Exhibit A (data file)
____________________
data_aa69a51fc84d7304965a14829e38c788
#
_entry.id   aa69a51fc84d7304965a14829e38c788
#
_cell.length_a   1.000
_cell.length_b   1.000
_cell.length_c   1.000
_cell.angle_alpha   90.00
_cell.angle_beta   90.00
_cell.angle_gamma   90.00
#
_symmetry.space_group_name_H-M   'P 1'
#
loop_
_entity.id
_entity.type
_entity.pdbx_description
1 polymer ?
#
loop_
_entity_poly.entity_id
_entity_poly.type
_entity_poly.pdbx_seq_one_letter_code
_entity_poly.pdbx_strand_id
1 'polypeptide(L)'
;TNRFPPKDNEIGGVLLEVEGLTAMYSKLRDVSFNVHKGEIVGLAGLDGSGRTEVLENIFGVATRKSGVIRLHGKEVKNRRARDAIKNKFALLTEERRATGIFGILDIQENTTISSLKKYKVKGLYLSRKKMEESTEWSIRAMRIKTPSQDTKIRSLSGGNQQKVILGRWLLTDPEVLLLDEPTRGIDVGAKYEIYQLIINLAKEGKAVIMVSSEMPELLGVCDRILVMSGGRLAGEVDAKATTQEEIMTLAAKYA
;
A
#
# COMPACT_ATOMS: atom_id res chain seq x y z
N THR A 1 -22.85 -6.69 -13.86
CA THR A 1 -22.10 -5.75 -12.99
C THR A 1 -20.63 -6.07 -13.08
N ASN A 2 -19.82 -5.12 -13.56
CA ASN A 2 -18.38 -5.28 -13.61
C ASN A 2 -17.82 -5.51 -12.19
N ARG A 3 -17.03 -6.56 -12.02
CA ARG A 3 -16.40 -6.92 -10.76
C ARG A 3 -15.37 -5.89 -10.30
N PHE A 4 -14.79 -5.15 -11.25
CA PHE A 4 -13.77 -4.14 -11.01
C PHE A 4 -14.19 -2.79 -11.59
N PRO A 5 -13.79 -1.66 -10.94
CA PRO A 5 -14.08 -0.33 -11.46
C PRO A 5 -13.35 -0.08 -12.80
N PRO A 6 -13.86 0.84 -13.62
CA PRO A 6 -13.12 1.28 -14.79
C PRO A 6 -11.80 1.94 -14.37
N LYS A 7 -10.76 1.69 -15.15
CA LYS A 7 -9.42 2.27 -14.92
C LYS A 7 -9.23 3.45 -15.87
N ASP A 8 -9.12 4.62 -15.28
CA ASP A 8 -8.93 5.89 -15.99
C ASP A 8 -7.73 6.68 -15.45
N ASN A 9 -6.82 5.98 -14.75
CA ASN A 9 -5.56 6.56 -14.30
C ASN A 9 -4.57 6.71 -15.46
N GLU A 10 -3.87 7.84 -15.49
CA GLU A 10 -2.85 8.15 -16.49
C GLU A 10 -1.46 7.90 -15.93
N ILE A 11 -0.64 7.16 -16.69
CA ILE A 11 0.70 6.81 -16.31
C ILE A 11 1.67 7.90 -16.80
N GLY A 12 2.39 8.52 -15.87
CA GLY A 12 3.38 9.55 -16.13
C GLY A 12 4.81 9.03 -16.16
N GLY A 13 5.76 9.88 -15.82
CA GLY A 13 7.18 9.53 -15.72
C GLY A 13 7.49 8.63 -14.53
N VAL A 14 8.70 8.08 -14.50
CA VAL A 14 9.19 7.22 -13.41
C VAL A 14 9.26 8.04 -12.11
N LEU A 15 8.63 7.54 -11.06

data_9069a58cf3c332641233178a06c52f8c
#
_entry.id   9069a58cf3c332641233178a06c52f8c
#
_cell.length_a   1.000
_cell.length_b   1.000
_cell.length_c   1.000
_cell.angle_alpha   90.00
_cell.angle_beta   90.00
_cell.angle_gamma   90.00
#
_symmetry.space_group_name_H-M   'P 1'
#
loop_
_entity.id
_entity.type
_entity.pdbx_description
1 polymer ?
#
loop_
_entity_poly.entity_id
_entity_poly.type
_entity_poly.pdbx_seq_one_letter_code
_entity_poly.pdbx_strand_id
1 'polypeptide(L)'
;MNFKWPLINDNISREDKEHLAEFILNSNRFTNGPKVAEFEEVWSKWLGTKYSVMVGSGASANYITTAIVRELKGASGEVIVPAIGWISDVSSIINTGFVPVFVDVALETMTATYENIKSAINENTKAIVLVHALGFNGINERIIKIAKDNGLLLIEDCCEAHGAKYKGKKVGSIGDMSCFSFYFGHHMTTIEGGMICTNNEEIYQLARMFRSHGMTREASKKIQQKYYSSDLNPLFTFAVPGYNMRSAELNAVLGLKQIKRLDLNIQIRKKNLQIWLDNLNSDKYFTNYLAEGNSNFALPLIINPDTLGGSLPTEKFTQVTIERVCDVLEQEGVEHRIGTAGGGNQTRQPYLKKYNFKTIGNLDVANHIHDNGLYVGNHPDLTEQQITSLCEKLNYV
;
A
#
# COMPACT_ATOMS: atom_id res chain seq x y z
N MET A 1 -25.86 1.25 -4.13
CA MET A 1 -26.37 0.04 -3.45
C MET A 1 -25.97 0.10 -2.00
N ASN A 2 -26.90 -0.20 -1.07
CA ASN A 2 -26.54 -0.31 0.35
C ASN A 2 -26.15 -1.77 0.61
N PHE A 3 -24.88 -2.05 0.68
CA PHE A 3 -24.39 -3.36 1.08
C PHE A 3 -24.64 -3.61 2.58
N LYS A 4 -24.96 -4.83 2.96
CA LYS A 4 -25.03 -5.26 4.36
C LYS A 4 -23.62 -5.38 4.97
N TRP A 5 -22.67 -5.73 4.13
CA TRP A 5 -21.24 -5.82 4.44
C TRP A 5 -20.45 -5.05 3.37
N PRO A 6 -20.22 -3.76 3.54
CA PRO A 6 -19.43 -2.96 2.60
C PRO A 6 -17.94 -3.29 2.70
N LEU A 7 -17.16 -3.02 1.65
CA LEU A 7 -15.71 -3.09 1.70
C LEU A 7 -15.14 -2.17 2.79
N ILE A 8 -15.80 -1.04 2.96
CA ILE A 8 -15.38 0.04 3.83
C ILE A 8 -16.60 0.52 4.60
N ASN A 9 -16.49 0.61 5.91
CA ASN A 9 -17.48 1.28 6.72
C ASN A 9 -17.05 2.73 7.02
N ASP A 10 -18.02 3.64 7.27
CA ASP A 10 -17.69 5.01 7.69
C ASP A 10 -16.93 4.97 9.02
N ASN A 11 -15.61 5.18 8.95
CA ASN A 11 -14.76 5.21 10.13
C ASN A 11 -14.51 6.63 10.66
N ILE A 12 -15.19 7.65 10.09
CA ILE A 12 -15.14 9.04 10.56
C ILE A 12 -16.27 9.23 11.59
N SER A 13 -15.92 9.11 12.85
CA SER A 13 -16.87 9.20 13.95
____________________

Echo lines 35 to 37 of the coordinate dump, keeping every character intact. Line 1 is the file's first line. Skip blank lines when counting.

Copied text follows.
CA ASN A 2 -18.38 -5.28 -13.61
C ASN A 2 -17.82 -5.51 -12.19
N ARG A 3 -17.03 -6.56 -12.02